When Hiss died in 1996, many prominent journalists and academics continued to view him in heroic terms. ABC anchorman Peter Jennings, for example, ended his effusive comments about Hiss by reporting that Boris Yeltsin had declared that nothing in KGB files branded Hiss a Soviet espionage agent. The Russian president, of course, never made such a statement. The man who did say that he found nothing about Hiss in his files was Gen. Dmitri Volkogonov, who later recanted and admitted that he had not inspected the files of Soviet military intelligence, the place Chambers said he and Hiss were employed. CNN also quoted Gen. Volkogonov as exonerating Hiss of any guilt at the conclusion of its report of Hiss' death.

President Clinton's national security adviser Anthony Lake said on "Meet the Press" that the evidence against Hiss was "not conclusive." On National Public Radio's "All Things Considered," listeners heard only that Hiss had been "accused" of spying for the Soviets and that a few years earlier his innocence had been vindicated by Gen. Volkogonov. An Associated Press story claimed that Volkogonov had described Hiss as "a victim of Cold War hysteria and the McCarthy Red-hunting era"-something Volkogonov never said.

In their book The Secret World of American Communism, published by the Yale University Press, Professor Harvey Klehr of Emory University and John Earl Haynes, a specialist with the Library of Congress, after reviewing thousands of files in Moscow, found that the documents confirmed much of Whittaker Chambers' account of Soviet espionage. Chambers, for example, had testified that J. Peters, a foreign Communist had headed the Communist underground that Chambers joined in the early 1930s, and that Peters had persuaded Alger Hiss, then a State Department official, to cooperate with Soviet intelligence. Because of Peters' key role in Chambers' story, write the authors:

. . . revisionist historians and defenders of Hiss have often denied that Peters was involved in any part of the underground or even that there was such a thing as a Communist underground.

Victor Navasky of The Nation, for one, denigrated the notion that Peters worked for the underground.

Journalist Ralph De Toledano, who wrote an early book on the Hiss case, states that:

All efforts at exposing Stalin's great network in the U.S. found those who attempted to expose it being denounced or smeared as "fascists" even after Soviet Foreign Minister V. M. Molotov-during the period of the Hitler-Stalin pact when Communist unions were striking U.S. defense plants-said blandly that "fascism is a matter of taste." When smear did not work, ridicule was substituted. The U.S. Communist party was financed by one of the most inhuman and murderous regimes in the world that was stoutly denied by professors and pundits, some on the payroll.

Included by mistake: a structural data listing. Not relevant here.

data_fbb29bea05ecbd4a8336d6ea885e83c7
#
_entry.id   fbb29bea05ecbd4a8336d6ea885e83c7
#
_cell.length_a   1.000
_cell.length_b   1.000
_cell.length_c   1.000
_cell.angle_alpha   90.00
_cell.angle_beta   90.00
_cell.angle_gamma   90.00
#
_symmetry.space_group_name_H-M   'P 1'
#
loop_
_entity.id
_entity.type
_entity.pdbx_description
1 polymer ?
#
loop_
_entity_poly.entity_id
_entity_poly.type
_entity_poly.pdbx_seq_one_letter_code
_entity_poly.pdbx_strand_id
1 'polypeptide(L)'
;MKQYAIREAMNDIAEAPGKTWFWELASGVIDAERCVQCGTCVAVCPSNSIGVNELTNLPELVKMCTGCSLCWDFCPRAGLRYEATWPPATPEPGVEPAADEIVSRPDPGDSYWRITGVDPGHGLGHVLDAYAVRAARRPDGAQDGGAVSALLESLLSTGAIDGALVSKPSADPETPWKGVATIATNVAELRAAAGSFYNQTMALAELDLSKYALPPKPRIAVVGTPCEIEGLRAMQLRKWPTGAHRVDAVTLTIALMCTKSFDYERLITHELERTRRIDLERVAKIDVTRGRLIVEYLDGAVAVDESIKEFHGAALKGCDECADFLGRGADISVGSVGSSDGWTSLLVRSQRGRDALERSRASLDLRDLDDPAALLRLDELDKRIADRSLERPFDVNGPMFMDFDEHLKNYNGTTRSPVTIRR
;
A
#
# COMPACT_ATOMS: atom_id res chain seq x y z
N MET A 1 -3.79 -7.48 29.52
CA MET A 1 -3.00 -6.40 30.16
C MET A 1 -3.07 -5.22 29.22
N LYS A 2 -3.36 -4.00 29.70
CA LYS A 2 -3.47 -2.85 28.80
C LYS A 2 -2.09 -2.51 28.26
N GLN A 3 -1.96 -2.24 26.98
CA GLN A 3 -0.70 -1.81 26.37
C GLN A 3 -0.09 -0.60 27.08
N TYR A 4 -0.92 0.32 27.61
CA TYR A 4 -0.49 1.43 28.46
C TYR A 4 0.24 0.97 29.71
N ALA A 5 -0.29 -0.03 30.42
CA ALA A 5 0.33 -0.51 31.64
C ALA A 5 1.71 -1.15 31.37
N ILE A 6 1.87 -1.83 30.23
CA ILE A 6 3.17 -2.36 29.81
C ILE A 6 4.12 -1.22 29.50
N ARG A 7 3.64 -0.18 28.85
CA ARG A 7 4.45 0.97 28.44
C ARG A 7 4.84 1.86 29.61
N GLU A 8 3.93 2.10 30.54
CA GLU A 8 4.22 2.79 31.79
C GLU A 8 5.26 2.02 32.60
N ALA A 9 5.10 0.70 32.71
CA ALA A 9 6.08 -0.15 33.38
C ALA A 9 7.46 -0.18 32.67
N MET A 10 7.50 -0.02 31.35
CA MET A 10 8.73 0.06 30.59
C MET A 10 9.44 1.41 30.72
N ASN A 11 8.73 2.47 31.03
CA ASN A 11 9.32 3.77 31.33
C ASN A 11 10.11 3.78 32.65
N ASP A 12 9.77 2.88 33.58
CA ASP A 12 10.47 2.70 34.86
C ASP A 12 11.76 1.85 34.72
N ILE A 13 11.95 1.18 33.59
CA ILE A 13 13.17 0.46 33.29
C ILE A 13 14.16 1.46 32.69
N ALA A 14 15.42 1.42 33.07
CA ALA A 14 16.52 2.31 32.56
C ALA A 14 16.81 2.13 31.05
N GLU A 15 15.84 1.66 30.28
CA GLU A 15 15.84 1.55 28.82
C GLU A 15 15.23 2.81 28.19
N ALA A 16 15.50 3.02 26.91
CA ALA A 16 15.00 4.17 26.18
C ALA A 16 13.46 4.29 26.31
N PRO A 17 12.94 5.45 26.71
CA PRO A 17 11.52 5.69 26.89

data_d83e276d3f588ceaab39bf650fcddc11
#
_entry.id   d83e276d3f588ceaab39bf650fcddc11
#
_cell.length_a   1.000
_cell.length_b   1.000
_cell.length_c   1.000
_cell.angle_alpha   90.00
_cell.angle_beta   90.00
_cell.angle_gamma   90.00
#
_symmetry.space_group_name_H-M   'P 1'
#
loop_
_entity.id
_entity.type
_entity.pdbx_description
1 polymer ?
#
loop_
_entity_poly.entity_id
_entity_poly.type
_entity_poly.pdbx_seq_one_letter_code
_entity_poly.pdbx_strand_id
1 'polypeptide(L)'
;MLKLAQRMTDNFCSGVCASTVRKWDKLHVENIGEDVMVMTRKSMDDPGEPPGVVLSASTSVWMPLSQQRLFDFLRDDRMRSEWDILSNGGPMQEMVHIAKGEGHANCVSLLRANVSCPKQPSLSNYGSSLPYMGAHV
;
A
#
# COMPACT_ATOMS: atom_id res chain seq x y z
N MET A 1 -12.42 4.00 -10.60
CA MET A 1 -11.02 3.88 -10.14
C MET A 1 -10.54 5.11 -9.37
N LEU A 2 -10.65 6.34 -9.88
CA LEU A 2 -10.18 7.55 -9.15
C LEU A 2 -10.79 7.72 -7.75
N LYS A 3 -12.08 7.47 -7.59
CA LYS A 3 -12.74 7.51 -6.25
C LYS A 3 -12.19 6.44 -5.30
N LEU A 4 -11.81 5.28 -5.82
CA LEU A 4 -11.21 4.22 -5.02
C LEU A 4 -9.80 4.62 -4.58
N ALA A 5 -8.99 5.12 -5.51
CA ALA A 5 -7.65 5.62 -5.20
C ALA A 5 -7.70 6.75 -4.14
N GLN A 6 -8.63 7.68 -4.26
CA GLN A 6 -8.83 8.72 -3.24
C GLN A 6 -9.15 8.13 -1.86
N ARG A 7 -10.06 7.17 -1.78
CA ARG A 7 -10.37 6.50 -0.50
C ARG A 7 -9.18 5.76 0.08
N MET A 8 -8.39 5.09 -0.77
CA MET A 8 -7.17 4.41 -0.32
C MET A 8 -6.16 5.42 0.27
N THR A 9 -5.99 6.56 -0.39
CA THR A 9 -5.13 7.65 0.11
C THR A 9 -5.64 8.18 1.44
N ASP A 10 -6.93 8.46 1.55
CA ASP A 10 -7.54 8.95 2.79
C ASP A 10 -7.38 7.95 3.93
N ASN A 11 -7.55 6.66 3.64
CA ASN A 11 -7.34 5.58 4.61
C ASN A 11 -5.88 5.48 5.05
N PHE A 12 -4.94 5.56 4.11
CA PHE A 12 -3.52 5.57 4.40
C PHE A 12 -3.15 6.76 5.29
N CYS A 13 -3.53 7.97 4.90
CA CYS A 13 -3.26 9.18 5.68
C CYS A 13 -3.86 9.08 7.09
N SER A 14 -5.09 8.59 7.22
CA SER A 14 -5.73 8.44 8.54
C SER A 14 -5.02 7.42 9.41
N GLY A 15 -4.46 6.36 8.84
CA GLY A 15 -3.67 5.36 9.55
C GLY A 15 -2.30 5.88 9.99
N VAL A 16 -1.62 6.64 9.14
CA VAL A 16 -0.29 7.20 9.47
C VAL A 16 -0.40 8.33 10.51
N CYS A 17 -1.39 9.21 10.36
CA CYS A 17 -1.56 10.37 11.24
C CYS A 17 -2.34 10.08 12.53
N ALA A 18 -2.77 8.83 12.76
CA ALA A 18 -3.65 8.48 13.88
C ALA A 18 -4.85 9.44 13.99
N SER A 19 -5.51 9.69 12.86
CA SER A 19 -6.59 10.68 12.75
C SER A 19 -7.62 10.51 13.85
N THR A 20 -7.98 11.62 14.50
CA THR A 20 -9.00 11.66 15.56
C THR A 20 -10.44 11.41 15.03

When the Klehr-Haynes volume appeared several years ago, The Washington Times editorially stated that:

These revelations are significant for two main reasons. In the first place, they tend to undermine the credibility of those who have always scoffed at any allegations of Communist espionage or subversion. The truth is that, long before these documents came to light, many scholars, intelligence officials, and ex-Communists themselves knew the truth and tried to tell it to a world that refused to listen and often vilified them for their efforts. Now those men emerge in history as heroes. In the second place, these revelations ought to tell us something about the nature of the Soviet government, the Communism that animated it, and the stooges, innocent and not so innocent, who believed in them for so long. . . . Today the Soviet Union is defunct and most of its stooges dead (not a few by the Soviets' own hand), but in the light of the documents discovered by Mr. Klehr and Mr. Haynes, the history of this century will need to be rewritten, and many of its villains and heroes will have to change roles.

Those who have scoffed at any allegations of Communist espionage or subversion, those who defended Alger Hiss, the Rosenbergs, and others during all of these years, have much to answer for. American Communism, Klehr and Haines make clear:

. . . was a conspiracy financed by a hostile foreign power that recruited members for clandestine work, developed an elaborate underground apparatus and used that apparatus to collaborate with espionage services of that power.